I know plenty of people equate the endo appoitment to a big test, or a performance evaluation. These people try to hide their recent out of range numbers. If they can't do that, they find themselves cowering in their chairs feeling berated by the discussion of them.
To me, the only way to get the most out of endocrinology appointments is to share as much information as possible. There's really nothing I 'hope they don't see.' The more they see, the more they can help.
Why the 300 the day before yesterday? Bagel day at school. She forgot to combo-bolus in the nurse's office, but even when she does she comes out high. Any ideas, doc?
"Don't eat bagels?" (Said with a wry smile...we love his sense of humor.) But then he goes on, "I like that it looks like you kept checking and correcting. In those situations, that's the best you can do and you did it well. I had a patient the other day tell me she boluses a full 20 minutes before the bagel and sets a temp basal rate when she starts eating it. You could try something like that next time, maybe. Basically, bagels are just bad news...but once in a while you're gonna eat one, so keep experimenting." Not only did we benefit from sharing our bagel disaster, but we also benefitted from someone else doing the same. We came away feeling empowered, not guilty.
We were fortunate to start out at diagnosis with an endocrinology team who understood that there was more in my daughter's life than diabetes. When we moved, we did our homework and found a doctor with the same philosophy. When he moved, we changed practices. Perhaps the types of professionals we've contracted with for care influences my perspective.
Our type of endocrinologist is one who would ideally follow my daughter around at all times, looking at her diabetes management and how it intersects with the rest of her life. He or she would spout out helpful advice along life's diabetes journey.
Alright, maybe being followed by an endocrinologist 'at all times' would get a little creepy. Yet at the heart of the matter, the idea is the same. Those extra eyes on the quarterly downloaded blood sugars are so much more helpful if they're able to see as much as possible of the person's life those numbers came from. That's why we share it all.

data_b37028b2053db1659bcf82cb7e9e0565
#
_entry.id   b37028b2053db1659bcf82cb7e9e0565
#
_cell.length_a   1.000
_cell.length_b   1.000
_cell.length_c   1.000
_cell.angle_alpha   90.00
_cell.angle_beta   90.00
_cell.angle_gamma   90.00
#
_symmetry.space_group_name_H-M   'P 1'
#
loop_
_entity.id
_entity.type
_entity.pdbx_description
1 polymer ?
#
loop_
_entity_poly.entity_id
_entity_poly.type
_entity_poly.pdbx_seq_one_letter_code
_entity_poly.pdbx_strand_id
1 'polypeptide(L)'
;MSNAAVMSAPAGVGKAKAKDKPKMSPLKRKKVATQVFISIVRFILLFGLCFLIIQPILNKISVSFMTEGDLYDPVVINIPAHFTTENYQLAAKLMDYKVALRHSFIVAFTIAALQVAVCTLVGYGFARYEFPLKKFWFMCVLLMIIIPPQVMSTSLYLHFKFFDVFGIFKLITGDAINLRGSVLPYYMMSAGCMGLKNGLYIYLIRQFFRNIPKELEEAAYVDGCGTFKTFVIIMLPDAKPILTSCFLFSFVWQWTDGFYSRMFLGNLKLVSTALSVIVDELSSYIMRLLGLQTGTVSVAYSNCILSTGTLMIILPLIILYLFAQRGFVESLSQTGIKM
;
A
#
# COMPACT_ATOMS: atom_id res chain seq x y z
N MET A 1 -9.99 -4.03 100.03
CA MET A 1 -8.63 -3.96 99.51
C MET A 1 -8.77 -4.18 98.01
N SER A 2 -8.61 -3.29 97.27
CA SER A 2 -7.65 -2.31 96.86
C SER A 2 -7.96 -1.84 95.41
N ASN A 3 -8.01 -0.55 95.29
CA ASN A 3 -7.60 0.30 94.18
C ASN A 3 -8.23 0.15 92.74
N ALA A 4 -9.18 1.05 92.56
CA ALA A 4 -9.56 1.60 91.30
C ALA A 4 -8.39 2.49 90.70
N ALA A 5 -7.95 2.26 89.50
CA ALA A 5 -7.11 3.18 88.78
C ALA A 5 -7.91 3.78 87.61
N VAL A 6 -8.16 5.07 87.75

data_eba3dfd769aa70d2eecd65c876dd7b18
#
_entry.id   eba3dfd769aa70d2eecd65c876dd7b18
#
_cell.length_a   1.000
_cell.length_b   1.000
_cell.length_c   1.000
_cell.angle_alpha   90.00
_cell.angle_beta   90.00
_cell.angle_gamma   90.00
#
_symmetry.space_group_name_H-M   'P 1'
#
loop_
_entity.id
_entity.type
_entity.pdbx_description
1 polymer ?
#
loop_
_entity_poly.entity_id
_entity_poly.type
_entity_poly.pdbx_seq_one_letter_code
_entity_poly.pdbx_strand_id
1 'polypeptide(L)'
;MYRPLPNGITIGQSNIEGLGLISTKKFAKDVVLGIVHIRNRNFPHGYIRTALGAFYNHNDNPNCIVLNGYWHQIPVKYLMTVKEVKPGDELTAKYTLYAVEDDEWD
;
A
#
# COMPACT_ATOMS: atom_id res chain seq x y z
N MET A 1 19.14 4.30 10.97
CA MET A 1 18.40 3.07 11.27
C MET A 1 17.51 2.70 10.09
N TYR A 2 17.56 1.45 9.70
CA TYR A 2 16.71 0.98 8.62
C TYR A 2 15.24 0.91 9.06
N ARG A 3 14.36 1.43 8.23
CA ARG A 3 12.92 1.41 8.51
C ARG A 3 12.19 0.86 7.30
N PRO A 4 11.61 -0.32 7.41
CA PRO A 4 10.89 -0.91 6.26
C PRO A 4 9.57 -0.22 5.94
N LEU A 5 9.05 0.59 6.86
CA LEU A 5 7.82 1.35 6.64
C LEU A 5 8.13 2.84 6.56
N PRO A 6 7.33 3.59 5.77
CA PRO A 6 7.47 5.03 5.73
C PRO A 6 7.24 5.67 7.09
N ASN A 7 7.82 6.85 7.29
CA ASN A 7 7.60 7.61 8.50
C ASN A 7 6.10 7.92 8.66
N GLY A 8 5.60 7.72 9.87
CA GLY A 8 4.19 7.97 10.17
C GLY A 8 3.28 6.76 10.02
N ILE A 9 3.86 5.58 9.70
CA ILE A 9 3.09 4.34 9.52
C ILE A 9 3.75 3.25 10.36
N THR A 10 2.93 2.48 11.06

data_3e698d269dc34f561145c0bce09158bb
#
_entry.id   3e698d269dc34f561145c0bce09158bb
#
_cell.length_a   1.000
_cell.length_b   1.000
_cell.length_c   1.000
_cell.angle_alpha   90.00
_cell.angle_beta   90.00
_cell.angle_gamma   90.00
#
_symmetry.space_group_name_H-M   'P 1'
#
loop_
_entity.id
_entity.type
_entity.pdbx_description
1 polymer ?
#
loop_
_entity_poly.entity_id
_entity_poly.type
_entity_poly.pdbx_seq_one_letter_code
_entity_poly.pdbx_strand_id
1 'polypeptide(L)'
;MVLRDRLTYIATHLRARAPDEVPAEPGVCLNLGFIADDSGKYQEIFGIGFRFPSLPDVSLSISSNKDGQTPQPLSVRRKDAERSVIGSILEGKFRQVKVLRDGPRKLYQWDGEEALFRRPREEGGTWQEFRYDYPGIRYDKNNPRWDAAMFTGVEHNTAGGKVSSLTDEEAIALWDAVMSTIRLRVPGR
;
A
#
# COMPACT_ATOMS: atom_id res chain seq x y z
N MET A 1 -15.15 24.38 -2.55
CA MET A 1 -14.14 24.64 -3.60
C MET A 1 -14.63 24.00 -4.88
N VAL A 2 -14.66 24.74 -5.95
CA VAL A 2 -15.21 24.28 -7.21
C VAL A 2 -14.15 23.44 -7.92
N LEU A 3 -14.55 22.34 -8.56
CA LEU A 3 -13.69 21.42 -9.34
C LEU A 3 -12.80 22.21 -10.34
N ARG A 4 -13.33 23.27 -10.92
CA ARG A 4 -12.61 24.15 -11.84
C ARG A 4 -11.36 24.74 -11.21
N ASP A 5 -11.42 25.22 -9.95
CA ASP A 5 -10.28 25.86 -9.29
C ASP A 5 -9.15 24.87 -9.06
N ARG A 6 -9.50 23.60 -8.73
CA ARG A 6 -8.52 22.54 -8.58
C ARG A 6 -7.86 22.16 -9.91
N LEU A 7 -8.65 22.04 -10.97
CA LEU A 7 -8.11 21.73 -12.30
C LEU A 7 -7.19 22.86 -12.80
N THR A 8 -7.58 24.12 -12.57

Friday, May 10, 2013
It's been a busy week with a busy upcoming weekend. My thoughts are scattered and it feels impossible to create an entire post about one topic. So here are a few bits and pieces of what's on my mind:
My daughter had her standardized testing this week, which went better than it has other years, diabetes-wise. She's tired of peanut butter whole wheat toast every morning, but there was no repeat of the infamous 3rd grade nurse's office workout. I think we have a test-day breakfast winner.
A new favorite product is Gatorade's G2. We bought it to aid in recovery from a stomach bug, but it's become a must for softball games too. With something like seven carbs per 12 ounces, it's just the thing for both a sick, dehydrated kid and a budding athlete.
Last but certainly not least, 'who's your diabetes co-star' would be a great question for Diabetes Blog Week next year. For now, there are great prompts for all seven days next week plus two wildcards to choose from. I'll be participating and can't wait to read the thoughts of my fellow bloggers. Stay tuned!